Monday, May 20, 2013

Kagehashi Japan (Day 3)

Waseda University | Kikkoman Factory | Chiba Downtown

In the morning, we went to a conference at Waseda University that confront the problem of decreased number of Japanese exchange students in the US. Some of the takeaway points were that initiatives need to be made in both countries to promote foreign languages, especially English in Japan. Although Japan is a very advanced country and English is an obligatory language, many of its residents don't know English. I believe if English was more heavily emphasized in Japanese schools, then the interest in western societies will rise as a result. There is also the problem of the two countries having different school schedules. It's summer in America, but Japanese students are still early in their academic year.

After the conference, we rushed to the city of Noda where we toured the Kikkoman soy sauce factory.

When I first found out we would be touring a soy sauce factory, I was a little disappointed because: 1. It's soy sauce, an everyday object for me, 2. I expected the factory to be some rinkydink metal building.

However, I was pleasantly surprised by the accommodations and tour of the Kikkoman factory. It was super modern, clean and they made learning about the soy sauce making process very entertaining.

It's beautiful...

I never would have guessed that I would learn so much about soy sauce in one day. It's principle ingredients are steamed soy beans, crushed wheat, salt and a fungus called Aspergilis. Soybeans and wheat are mixed together with the fungus and left in a room for 3 days. It then changes to a concoction known as Koji. After the 3 days, the Koji is mixed with salt water and turned into Moromi, a paste that smells like miso. Moromi is left to ferment for 6 months, at which time, it reaches a dark mature state. The Moromi is then put into nylon sheets and pressed by heavy machines. The liquid that comes out is raw soy sauce which needs to be pasteurized before its placed into bottles for consumption.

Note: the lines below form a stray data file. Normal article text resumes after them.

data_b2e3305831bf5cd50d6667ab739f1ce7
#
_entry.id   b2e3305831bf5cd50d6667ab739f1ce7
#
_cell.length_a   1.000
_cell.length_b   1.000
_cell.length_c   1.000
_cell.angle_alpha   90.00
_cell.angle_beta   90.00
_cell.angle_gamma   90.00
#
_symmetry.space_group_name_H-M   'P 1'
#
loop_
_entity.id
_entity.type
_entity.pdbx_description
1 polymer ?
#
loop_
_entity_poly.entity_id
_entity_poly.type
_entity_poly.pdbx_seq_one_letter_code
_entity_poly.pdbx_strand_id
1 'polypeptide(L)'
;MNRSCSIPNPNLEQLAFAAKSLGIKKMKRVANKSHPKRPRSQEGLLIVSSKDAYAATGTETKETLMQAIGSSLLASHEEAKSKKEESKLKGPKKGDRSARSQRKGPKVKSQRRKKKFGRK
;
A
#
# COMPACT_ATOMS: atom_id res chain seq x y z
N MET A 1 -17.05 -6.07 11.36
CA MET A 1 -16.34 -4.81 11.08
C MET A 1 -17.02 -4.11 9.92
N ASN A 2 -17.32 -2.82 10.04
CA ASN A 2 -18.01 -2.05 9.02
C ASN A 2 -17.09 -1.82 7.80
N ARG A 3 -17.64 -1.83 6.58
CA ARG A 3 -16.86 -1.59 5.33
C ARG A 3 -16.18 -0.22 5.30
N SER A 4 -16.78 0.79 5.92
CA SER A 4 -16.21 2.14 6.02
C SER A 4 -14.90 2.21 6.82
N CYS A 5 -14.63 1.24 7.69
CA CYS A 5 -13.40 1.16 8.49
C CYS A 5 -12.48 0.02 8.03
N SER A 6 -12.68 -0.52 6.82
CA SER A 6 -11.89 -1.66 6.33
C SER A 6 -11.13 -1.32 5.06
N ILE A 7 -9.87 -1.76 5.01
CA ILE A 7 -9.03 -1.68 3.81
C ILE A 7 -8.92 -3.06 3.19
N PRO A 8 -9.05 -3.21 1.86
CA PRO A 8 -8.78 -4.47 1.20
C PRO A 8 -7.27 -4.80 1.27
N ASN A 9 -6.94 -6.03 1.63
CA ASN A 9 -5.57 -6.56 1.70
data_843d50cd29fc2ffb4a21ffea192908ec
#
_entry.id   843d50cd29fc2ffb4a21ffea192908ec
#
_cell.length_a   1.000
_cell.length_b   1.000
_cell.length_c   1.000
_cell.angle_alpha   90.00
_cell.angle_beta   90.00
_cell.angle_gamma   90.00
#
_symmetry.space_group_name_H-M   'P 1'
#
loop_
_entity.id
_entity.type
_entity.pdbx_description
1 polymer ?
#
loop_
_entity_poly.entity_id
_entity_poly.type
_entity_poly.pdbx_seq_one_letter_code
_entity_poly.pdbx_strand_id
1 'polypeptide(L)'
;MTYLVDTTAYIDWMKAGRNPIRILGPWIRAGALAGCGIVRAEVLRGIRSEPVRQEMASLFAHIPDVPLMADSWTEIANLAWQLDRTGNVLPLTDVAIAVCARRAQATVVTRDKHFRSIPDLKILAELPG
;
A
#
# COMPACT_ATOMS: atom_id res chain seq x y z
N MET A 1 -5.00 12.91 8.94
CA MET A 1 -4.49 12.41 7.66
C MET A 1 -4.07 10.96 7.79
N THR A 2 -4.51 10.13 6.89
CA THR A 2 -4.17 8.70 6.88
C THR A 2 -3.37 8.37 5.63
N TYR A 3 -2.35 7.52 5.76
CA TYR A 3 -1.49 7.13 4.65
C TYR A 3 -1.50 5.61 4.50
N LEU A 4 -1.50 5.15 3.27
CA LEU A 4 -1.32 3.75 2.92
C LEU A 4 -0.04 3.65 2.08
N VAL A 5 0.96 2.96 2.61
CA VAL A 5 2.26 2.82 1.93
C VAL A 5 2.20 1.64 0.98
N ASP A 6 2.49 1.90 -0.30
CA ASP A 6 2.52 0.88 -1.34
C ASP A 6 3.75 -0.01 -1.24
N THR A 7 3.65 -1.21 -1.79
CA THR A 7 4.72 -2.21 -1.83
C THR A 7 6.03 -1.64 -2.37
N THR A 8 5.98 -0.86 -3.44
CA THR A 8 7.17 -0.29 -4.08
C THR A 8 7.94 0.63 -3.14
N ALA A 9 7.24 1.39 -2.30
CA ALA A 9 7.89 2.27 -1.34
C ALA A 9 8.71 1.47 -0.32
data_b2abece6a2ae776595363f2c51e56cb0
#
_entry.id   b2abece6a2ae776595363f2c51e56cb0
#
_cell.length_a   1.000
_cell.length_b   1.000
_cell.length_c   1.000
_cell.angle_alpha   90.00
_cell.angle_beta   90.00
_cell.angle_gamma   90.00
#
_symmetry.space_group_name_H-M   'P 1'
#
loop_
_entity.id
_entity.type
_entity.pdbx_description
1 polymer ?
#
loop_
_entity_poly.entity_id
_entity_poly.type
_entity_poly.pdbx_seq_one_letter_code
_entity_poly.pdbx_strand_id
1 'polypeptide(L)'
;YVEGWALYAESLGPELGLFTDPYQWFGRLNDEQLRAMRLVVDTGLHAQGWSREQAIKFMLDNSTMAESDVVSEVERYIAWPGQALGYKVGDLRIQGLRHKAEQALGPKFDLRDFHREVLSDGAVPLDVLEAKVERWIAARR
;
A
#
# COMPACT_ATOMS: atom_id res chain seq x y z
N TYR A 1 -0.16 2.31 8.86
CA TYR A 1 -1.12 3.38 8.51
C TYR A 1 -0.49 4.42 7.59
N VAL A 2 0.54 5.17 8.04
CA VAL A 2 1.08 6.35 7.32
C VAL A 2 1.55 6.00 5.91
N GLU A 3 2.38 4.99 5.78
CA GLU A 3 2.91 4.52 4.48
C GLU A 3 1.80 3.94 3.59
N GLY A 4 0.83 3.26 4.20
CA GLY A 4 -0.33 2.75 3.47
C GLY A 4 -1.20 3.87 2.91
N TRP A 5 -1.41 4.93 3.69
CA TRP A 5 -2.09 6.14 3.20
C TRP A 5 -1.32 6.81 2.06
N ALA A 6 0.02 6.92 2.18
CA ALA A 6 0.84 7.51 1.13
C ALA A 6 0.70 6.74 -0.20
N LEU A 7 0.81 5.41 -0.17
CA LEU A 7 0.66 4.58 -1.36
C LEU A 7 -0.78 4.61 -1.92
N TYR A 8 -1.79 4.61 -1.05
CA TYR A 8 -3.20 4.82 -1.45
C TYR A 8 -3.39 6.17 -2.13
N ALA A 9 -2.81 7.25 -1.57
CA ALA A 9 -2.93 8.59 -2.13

I believe this is where the Moromi or soy sauce is kept. There's enough material in these containers to provide soy sauce to 17000 people.

This room was where the moromi was pressed until the soy sauce has completely dripped out. The residue that's left over, a cake like tablet, is then fed to livestock.

After a tour of the factory, we then got to make our own soy sauce. A nice lady led the group and showed us a small version of what goes on in the factory.

That's me squeezing out soy sauce.

We later got to try our own invention on rice crackers!

One of my favorite parts of the trip was trying soy sauce ice cream. It's surprisingly delicious and tastes like salted caramel. I'm going to try making my own back in the States.

Too cute! There were little kids around too!

Before leaving for Japan, my parents told me specifically not to buy soy sauce as a souvenir when I visited the factory. Guess what I'm bringing back?

Sorry for the blurry image! This is our fancy schmancy hotel in Chiba with spacious rooms and a Japanese style open-air bath. I struggled for the first day of having to bathe completely in the nude among all the other girls, but I've then gotten used to it.

At night, we went to downtown Chiba where I had delicious crepes as a late night snack! They had so many different varieties and I practiced ordering food in Japanese.

A green tea, red bean, vanilla ice cream crepe.

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